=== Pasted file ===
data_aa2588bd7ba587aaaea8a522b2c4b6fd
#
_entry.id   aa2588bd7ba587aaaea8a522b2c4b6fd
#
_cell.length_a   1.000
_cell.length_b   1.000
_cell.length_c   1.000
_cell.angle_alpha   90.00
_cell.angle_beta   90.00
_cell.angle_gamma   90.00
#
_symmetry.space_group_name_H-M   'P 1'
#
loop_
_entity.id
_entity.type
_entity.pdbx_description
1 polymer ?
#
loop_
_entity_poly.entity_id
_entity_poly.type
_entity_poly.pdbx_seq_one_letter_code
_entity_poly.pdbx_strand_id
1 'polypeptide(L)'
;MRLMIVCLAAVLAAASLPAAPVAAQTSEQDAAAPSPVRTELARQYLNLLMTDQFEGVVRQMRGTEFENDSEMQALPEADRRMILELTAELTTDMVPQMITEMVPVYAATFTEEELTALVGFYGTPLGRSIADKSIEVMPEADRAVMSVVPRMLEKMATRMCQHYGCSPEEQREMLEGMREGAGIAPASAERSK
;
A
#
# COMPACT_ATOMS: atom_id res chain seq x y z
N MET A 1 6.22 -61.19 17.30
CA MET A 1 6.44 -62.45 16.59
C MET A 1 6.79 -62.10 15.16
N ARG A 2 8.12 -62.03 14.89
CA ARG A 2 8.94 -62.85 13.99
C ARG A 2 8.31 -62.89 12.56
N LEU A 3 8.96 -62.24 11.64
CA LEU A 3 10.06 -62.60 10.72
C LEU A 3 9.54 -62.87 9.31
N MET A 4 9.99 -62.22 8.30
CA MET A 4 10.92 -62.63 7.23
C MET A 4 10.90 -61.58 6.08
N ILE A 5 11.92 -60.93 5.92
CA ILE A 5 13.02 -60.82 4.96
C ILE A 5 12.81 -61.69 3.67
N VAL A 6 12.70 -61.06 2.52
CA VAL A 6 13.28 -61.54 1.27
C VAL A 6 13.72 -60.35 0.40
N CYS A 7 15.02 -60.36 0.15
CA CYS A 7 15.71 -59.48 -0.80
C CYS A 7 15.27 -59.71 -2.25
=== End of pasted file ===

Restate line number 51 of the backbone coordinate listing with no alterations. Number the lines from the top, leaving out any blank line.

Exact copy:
C CYS A 7 15.27 -59.71 -2.25